Special Update: New Budget Deal Affects Social Security Strategies
In This Issue
Facing down another government shutdown, the House and Senate passed a new budget deal last week that suspends the debt limit until 2017 and increases funding levels for a number of federal programs. President Obama is expected to sign the deal into law early this week.[1]
Unfortunately, though the deal averts a debt default and reduces the risk of a December government shutdown, it includes provisions that may cut into Social Security benefits for millions of Americans. By negotiating the deal in secret, lawmakers have prevented affected retirees from having their say. To say that we're disappointed is an understatement.

The new regulations will prevent retirees from using two advanced Social Security claiming strategies: file-and-suspend and applying for a restricted claim for spousal benefits. Both of these strategies are designed to increase lifetime income for retirees and are being counted on by many Americans.[2]

Here's what we know so far:
  • As of May 1, 2016, spousal or child benefits will no longer be payable unless the primary earner is also collecting Social Security benefits. Spouses will also no longer be able to file restricted claims for spousal benefits at their full retirement age.

  • Workers and spouses who are currently using these strategies (e.g. have already filed and suspended claims) are grandfathered in under the deal and will not be affected.[3]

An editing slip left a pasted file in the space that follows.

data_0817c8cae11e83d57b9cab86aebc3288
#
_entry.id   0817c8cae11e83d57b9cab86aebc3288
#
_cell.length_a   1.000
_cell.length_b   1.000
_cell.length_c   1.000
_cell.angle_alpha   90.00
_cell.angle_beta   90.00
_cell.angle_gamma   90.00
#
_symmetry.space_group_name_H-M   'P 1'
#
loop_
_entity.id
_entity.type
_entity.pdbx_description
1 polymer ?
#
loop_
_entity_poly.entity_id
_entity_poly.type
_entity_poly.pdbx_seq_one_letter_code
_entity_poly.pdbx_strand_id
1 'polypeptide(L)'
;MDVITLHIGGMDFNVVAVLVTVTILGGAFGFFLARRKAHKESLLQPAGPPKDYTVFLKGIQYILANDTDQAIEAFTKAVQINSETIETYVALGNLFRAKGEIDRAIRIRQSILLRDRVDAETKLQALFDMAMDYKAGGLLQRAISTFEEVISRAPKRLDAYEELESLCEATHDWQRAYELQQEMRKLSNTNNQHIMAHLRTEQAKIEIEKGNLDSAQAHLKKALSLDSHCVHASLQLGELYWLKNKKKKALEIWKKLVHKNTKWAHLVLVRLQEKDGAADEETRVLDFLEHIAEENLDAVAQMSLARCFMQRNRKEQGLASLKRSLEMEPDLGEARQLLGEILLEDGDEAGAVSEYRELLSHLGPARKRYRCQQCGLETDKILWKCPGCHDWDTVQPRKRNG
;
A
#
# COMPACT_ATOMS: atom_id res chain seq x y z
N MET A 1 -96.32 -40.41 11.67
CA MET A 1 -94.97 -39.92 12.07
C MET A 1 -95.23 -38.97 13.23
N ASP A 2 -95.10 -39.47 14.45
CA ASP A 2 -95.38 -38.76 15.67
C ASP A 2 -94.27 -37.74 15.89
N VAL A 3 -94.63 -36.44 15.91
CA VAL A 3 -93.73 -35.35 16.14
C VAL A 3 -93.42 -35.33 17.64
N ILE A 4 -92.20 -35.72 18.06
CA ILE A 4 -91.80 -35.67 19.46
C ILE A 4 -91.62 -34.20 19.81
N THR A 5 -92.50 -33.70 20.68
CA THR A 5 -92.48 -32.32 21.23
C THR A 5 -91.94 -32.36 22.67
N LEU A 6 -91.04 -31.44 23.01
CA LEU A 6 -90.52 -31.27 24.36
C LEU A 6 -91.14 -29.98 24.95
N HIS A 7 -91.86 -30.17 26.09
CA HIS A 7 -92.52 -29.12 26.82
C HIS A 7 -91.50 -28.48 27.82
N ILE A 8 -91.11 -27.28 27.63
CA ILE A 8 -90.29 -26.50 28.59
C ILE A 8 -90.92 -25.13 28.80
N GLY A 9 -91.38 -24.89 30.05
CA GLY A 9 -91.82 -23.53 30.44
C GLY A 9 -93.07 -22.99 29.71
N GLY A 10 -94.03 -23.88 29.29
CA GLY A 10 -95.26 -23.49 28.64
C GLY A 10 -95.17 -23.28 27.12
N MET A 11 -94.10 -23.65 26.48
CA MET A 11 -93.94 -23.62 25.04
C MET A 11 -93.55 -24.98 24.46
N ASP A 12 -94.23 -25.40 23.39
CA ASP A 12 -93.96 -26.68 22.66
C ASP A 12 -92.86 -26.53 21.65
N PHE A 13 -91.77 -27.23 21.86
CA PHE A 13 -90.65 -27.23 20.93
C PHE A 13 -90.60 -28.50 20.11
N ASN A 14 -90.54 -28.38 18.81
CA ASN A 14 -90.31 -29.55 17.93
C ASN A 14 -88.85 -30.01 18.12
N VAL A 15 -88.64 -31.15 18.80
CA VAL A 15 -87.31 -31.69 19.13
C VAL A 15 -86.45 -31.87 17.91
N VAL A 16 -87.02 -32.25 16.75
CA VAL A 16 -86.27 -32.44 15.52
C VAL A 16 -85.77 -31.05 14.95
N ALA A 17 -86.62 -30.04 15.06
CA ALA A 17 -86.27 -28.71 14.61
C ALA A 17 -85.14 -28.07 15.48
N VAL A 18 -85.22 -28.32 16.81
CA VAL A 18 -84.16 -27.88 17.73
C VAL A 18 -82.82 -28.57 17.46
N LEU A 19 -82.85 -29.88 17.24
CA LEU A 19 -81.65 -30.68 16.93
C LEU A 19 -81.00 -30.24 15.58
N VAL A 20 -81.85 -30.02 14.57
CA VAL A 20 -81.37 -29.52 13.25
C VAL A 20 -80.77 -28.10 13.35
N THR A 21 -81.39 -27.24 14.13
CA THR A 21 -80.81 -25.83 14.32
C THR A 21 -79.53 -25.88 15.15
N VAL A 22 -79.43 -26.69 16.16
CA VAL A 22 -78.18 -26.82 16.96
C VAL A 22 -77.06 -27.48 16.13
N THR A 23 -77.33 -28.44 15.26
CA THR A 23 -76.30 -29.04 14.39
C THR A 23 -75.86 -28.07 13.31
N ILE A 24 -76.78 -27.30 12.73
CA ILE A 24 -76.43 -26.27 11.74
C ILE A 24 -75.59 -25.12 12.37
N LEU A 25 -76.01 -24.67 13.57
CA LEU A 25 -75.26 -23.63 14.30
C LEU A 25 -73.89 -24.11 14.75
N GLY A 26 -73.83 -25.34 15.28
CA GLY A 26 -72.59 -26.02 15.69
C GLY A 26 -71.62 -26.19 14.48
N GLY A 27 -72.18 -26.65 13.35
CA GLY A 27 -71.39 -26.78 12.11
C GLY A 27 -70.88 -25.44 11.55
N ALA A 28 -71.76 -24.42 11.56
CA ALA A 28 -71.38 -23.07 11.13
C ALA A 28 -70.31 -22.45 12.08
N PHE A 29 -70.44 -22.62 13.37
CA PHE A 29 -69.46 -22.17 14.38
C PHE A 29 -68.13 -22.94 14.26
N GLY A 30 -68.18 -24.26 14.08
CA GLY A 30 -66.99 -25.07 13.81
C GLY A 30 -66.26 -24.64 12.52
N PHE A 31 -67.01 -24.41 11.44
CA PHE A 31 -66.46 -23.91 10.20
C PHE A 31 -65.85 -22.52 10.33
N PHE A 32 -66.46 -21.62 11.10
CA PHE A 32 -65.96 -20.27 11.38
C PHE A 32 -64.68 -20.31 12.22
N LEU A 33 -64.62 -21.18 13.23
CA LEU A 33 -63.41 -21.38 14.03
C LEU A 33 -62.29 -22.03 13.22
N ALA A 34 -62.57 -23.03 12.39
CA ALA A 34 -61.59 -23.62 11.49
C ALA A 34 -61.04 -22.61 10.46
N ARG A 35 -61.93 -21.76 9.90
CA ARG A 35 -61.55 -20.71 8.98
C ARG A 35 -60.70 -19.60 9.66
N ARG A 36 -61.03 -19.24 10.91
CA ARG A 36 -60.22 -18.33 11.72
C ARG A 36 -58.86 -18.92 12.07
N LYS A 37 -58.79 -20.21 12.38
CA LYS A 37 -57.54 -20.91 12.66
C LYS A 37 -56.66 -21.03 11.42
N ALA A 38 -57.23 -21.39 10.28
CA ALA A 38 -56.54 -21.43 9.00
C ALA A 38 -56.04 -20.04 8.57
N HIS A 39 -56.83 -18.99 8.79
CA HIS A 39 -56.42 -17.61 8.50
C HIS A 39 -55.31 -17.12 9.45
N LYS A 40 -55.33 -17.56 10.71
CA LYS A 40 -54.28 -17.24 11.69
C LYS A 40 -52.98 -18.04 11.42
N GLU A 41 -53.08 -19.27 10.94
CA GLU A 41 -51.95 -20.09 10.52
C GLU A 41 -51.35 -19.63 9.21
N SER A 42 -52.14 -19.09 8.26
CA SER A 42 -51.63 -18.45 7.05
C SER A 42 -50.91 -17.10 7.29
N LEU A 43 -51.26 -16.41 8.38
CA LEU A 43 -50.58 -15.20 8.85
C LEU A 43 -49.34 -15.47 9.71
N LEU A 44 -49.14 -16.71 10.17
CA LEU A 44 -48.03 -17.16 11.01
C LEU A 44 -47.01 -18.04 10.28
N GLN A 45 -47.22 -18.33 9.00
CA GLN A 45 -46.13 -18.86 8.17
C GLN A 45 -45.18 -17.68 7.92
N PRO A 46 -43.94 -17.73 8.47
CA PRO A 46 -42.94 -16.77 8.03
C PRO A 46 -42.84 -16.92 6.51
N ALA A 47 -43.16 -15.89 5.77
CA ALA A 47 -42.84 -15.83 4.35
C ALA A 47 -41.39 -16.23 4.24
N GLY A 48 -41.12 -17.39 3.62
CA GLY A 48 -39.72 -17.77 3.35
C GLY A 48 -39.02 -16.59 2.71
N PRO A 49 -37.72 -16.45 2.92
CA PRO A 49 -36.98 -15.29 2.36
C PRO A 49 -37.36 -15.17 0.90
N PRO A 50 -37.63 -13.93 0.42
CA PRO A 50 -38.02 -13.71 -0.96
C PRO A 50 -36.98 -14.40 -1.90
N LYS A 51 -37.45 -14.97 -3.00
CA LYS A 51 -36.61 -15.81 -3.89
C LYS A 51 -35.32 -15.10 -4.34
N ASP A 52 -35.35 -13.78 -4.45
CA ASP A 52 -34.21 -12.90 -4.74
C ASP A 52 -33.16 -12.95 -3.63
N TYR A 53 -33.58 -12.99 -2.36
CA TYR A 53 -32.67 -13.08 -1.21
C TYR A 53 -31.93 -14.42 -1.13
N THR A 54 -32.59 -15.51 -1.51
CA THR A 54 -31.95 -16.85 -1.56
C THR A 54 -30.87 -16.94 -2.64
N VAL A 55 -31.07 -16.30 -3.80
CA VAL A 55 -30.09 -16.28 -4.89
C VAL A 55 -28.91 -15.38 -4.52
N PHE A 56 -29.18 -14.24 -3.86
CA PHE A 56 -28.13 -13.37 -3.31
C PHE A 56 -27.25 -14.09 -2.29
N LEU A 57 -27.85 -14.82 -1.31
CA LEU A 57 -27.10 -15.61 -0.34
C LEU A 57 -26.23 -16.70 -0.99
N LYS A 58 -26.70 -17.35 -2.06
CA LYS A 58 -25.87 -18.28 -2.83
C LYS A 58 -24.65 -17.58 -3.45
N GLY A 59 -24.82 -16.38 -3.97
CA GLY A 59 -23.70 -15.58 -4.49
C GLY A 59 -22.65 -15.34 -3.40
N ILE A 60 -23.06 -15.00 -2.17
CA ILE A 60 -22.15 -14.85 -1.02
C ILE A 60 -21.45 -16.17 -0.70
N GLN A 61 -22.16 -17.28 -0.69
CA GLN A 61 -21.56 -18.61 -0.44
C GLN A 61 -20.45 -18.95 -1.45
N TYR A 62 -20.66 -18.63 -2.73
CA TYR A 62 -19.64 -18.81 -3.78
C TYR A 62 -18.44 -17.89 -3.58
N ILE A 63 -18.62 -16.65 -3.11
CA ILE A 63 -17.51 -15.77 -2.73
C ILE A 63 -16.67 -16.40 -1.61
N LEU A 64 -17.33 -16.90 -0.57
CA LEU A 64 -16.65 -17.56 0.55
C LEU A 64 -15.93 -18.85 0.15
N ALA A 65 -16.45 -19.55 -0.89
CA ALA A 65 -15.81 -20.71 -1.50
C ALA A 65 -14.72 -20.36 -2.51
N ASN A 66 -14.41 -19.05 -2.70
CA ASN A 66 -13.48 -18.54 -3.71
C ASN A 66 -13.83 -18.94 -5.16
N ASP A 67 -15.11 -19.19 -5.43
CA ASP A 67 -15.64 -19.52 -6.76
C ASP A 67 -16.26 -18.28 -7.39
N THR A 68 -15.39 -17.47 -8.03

• Retirees who will be age 62 or older by December 31, 2015 may still be able to file a restricted application for spousal benefits.

  • Retirees who will be age 66 or older before May 1, 2016 may still have time to file and suspend and trigger benefits for their spouse or dependents.
If you are eligible to file and suspend before May 1, 2016, please contact us to discuss your situation.

As always, we will update you as we know more in the coming weeks.

Monday: PMI Manufacturing Index, ISM Mfg. Index, Construction Spending
Tuesday: Factory Orders
Wednesday: ADP Employment Report, International Trade, Fed Chair Press Conference 10:00 AM ET, ISM Non-Mfg. Index, EIA Petroleum Status Report
Thursday: Jobless Claims, Productivity and Costs
Friday: Employment Situation

Notes: All index returns exclude reinvested dividends, and the 5-year and 10-year returns are annualized. Sources: Yahoo! Finance and Treasury.gov. International performance is represented by the MSCI EAFE Index. Corporate bond performance is represented by the DJCBP. Past performance is no guarantee of future results. Indices are unmanaged and cannot be invested into directly.


Q3 GDP shows slow growth. Our first look at third-quarter economic growth showed that Gross Domestic Product grew a paltry 1.5%. This is just a preliminary report, and economists will revise the data several more times; however, we can see that weak business spending affected growth last quarter.[4]